MISS SOUTH PACIFIC CONTESTANTS: RAPT TO BE IN RARO

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AVARUA, Cook Islands (Cook Islands News/PINA Nius Online) - Miss Samoa's chaperone, Moliei Vaai, summed up the views of participants preparing for the Miss South Pacific contest in Rarotonga this weekend: This is no holiday. But it's a great experience. And Rarotonga is nice.

Miss Samoa, Anita Jamieson, added that she would like to make the most of the opportunities presented through the pageant to learn as much as she can about the different islands and also to promote her country.

Miss Fiji's chaperone, Joe Gray, said the pageant is a real eye opener for him and he feels that the pageant is something that needs to be promoted back in Fiji.

Among the criteria set by the Miss South Pacific Pageant Association, contestants are encouraged to know about both their own culture and that of their neighbors.

Miss Fiji, Shital Ram, said she believes the pageant is a good opportunity to enhance her public relations and public speaking skills.

"I also get to learn more about the different cultures in the Pacific," she said.

Miss Tuvalu, Lilyanne Homasi, said she feels the burden of being the first from her country to join the pageant. But she is very thankful to God who has given her courage to be able to participate.

She would also like to make some friends and to learn the various cultures of the Pacific, and to be a good ambassador for her country.

Miss Hawaii, Mahealani Kamau, said her personal aim is to gain confidence and " poise" during the pageant.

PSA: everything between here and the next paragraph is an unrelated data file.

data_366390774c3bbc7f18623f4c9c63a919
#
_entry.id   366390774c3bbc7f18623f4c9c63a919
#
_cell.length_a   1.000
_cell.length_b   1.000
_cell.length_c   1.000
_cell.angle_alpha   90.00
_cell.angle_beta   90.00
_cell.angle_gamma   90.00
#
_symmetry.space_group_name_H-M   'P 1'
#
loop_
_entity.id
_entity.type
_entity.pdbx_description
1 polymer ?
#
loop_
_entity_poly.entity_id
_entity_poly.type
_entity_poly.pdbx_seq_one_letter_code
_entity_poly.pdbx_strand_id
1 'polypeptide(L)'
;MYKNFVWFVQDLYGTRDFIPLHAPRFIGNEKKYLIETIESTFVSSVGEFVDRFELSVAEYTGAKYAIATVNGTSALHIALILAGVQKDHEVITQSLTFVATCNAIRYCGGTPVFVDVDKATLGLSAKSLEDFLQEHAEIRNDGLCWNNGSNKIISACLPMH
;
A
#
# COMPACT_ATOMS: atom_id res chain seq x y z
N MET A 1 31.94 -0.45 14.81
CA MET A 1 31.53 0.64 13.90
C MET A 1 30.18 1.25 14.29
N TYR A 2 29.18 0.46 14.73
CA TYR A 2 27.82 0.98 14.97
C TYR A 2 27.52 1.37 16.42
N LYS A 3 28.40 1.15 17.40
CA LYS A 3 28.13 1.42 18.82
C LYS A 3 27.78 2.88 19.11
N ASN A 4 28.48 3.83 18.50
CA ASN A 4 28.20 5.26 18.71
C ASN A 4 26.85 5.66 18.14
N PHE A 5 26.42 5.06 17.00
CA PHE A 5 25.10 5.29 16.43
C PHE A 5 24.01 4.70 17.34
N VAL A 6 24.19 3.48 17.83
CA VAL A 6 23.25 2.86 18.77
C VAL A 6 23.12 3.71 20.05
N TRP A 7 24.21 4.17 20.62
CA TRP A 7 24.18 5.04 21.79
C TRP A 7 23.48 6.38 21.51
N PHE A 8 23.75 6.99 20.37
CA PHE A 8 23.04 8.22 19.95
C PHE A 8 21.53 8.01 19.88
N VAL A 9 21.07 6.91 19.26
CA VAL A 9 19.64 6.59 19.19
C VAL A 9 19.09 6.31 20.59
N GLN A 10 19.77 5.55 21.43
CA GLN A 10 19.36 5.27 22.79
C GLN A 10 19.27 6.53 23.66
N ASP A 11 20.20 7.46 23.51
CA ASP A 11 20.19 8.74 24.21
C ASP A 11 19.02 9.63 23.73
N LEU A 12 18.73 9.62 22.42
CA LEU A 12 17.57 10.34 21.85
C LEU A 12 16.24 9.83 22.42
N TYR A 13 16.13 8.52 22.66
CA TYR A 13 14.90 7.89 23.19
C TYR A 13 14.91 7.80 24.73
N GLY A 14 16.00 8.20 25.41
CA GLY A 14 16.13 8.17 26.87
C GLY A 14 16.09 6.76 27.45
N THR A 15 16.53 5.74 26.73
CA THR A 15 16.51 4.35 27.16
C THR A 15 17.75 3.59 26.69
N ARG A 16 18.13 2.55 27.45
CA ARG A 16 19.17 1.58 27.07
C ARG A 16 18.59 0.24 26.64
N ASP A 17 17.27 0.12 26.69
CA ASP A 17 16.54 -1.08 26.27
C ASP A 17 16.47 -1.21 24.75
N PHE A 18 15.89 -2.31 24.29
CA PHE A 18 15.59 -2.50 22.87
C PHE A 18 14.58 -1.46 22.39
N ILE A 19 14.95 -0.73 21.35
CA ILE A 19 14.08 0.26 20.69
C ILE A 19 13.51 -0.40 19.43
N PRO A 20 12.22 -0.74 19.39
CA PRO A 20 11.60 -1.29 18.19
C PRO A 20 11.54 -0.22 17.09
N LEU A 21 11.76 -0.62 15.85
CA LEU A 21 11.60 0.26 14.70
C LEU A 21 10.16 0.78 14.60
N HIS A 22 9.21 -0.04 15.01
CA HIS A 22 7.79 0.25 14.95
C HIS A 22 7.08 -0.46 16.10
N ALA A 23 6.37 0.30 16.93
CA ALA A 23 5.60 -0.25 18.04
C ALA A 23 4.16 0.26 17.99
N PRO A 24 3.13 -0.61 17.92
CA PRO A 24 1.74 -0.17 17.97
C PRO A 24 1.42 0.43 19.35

Her chaperone and mother Mitzi Kamau said she was very proud of her daughter. "She is independent and strong, and I am enjoying myself," she said.

Having designed every garment she is wearing for the pageant, Miss Tonga, Phillis Tohi, hopes to be recognized by the fashion industry.

Miss Tonga's chaperone, Joey Mataele, said: "It's a very exhausting job, but the Rarotongan hospitality and the organizers have made it enjoyable."

Miss Cook Islands, Donna Tuara, is proud and excited to be representing the Cook Islands as the host country.

"The pageant will hold special memories for me, this would never have been possible without the support I have," said Ms Tuara. "The girls are very friendly, easy-going and understanding."

The reigning Miss South Pacific, Miss Samoa Manamea Apelu, shared her experience of wearing the crown, and feels that Pacific Islands women are just as progressive as women from other regions.

"I am proud to be a Pacific island woman today," she said.

The official Miss South Pacific pageant float parade is due to get underway today after being postponed due to heavy rain which dogged Rarotonga for most of yesterday.

Pacific Islands News Association (PINA) Website: http://www.pinanius.org 

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